Virtual Reality Gamer Slips And Dies From Blood Loss After Falling On Glass Table

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Elsa Wormann trying VR technology during the Sime Awards at Epicenter on November 16, 2017 in Stockholm, Sweden; a man has died in Russia while wearing virtual reality goggles. (Photo by Nils Petter Nilsson/Ombrello/Getty Images for The Sime Awards)

A virtual reality gamer was found dead in his apartment Thursday after he slipped and fell on a glass table, cutting himself and bleeding to death.

Russia’s state-funded TASS news agency reported that the gamer, who could not see what he was doing in the real world because he was wearing virtual reality goggles, fell while playing with the new technology in his Mosow home.

Related: NASA Creates Virtual Reality Lab That Allows Students To Explore Lava Tubes

The body of the 44-year-old was discovered in an apartment on Marshal Zhukov Avenue in the west of the Russian capital. His identity has not been made public.

A spokesperson for Russia’s federal Investigative Committee, which is making inquiries into the incident, said in a statement that the cause of death appeared to have been blood loss.

"According to preliminary information, the man was moving around his apartment in virtual reality goggles and fell on a glass table, as a result of which he was injured and died from loss of blood at the scene," the spokesperson said according to the state news agency.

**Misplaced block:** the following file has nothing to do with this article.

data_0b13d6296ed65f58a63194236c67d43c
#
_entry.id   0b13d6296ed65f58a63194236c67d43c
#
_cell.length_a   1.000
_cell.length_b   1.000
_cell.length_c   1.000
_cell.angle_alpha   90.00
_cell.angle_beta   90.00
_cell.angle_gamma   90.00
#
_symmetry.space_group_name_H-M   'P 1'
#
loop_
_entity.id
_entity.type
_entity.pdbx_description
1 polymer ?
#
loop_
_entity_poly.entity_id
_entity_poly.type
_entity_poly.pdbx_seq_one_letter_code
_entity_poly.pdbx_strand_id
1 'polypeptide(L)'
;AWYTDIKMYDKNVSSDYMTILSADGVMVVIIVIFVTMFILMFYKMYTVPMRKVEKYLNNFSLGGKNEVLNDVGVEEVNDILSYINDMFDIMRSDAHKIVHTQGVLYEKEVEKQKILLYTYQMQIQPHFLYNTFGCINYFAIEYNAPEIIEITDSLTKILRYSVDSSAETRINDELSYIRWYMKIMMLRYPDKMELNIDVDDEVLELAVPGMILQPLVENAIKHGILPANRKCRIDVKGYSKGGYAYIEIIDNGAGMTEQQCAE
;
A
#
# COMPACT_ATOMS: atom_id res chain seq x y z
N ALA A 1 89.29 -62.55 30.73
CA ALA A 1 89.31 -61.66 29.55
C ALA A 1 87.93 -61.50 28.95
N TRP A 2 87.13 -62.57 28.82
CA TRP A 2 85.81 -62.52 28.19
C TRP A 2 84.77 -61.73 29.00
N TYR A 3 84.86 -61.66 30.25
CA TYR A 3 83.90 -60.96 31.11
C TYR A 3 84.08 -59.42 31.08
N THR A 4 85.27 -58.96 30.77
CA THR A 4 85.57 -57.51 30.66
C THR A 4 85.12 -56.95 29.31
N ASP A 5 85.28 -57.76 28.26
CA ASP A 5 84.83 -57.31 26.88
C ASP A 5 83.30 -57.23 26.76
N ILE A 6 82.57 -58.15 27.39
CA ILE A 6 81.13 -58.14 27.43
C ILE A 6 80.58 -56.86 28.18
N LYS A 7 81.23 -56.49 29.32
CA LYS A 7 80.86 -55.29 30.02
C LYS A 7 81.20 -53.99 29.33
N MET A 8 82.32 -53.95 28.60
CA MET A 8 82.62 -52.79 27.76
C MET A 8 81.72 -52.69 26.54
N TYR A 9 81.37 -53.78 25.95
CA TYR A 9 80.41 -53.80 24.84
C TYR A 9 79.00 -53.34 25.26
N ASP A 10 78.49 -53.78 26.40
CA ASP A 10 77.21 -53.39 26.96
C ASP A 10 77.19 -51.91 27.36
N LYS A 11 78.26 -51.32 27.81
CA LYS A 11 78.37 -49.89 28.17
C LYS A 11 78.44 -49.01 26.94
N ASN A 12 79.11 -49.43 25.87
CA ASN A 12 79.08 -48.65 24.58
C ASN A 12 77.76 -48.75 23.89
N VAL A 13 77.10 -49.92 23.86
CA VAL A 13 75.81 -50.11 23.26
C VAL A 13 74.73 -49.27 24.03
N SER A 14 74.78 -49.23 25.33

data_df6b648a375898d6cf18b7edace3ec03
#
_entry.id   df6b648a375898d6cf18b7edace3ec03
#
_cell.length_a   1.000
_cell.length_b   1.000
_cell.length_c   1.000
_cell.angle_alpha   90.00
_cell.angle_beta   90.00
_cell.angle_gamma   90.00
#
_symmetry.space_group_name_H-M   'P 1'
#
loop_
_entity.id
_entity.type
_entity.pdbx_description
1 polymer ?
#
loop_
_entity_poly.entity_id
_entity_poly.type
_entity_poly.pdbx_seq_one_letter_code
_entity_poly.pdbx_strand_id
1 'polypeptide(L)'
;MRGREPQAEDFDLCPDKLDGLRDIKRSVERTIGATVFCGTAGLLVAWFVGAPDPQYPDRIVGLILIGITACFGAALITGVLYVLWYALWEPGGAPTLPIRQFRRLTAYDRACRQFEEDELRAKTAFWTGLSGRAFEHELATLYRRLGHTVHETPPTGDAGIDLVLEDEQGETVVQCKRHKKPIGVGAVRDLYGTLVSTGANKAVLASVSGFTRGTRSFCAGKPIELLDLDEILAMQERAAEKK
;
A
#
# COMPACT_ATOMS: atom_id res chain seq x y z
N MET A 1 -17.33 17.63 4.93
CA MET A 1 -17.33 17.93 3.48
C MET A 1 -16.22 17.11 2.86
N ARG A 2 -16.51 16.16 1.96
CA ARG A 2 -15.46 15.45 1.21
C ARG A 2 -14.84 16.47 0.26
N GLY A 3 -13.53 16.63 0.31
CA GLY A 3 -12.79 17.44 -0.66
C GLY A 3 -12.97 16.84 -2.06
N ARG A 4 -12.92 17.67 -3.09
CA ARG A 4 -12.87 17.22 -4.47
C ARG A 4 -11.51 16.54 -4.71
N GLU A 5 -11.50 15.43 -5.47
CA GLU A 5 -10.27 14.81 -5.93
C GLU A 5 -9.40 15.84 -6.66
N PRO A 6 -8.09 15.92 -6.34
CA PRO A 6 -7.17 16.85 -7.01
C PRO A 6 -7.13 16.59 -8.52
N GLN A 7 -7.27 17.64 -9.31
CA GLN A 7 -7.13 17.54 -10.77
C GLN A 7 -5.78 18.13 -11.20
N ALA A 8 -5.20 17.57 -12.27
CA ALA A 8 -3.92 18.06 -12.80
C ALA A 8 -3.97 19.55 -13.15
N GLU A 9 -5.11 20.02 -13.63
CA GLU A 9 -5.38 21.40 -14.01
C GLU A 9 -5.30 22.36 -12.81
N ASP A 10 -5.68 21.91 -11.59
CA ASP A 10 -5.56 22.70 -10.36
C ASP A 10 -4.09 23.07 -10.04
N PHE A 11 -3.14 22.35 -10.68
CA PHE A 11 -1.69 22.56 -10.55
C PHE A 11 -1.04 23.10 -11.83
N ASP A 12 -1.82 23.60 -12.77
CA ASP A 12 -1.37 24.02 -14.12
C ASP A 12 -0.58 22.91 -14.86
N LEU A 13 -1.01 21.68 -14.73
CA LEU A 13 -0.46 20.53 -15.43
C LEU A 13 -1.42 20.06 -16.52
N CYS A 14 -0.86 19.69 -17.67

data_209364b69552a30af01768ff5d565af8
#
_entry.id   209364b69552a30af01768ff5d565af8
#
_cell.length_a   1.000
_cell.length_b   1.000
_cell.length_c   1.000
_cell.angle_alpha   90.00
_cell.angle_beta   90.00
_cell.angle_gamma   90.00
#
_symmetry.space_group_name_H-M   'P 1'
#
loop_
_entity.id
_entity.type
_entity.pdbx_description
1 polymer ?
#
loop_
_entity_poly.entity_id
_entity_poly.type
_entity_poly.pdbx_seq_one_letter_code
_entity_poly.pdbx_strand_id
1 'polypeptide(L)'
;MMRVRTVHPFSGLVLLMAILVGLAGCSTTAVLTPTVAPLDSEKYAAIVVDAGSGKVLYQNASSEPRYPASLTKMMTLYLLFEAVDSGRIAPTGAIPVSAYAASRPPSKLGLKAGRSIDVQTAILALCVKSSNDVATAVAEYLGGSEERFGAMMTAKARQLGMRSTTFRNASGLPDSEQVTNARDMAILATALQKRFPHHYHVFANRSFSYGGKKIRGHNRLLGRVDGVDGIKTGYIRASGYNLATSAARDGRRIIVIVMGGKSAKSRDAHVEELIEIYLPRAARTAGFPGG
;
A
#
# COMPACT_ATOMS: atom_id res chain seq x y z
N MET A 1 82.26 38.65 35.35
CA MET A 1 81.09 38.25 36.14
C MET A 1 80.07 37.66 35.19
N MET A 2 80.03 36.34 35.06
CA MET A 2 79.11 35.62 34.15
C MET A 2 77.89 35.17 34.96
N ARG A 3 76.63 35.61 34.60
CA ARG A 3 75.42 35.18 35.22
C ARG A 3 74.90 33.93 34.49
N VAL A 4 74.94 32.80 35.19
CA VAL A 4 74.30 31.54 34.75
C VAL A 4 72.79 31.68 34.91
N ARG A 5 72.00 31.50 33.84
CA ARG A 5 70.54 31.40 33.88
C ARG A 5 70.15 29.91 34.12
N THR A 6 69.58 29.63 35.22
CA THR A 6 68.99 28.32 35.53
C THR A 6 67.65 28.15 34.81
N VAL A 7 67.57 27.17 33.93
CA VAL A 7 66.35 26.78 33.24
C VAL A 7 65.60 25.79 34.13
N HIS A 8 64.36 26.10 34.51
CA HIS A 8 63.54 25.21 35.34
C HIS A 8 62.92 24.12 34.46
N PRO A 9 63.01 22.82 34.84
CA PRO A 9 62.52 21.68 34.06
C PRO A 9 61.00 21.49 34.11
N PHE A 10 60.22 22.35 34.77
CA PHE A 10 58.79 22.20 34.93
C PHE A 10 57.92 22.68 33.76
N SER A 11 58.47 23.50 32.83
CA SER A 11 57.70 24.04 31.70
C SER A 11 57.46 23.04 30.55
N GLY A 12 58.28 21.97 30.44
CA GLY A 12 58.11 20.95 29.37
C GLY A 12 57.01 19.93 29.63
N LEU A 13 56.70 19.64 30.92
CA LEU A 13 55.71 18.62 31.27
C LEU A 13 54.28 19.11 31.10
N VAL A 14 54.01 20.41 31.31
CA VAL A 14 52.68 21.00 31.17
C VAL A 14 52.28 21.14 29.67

The Ukranian Russian language website Korrespondent.net reported that the virtual reality game had not been properly mapped to the dimensions of the man’s apartment, possibly causing the accident.

His body was reportedly discovered by his mother when she came to the apartment to visit. Further investigations into the circumstances of the man’s death are ongoing. It is believed the man is the first to have died in an virtual reality related incident in Moscow.

The gaming blog Kotaku reported last year that far from being completely risk free, virtual reality gaming carried a number of potential dangers. One game developer explained that the brain could quickly adapt to virtual environments making real life hazards harder to perceive.

While instances of people simply walking into walls was common, virtual reality developers admitted to punching each other while playing a painting game or smashing holes in their ceilings while trying grab a virtual ball.

Justin Liebregts, a creator of the game Cloudlands: VR Minigolf said he had worried about the dangers of virtual reality when he found himself unwittingly stepping out onto an 18th floor balcony.

“Our office [in real life] was on the 18th floor, and when you go onto the balcony, you have to remind yourself, ‘OK, this is real life. I cannot just walk out there and not... die,’” he told the blog.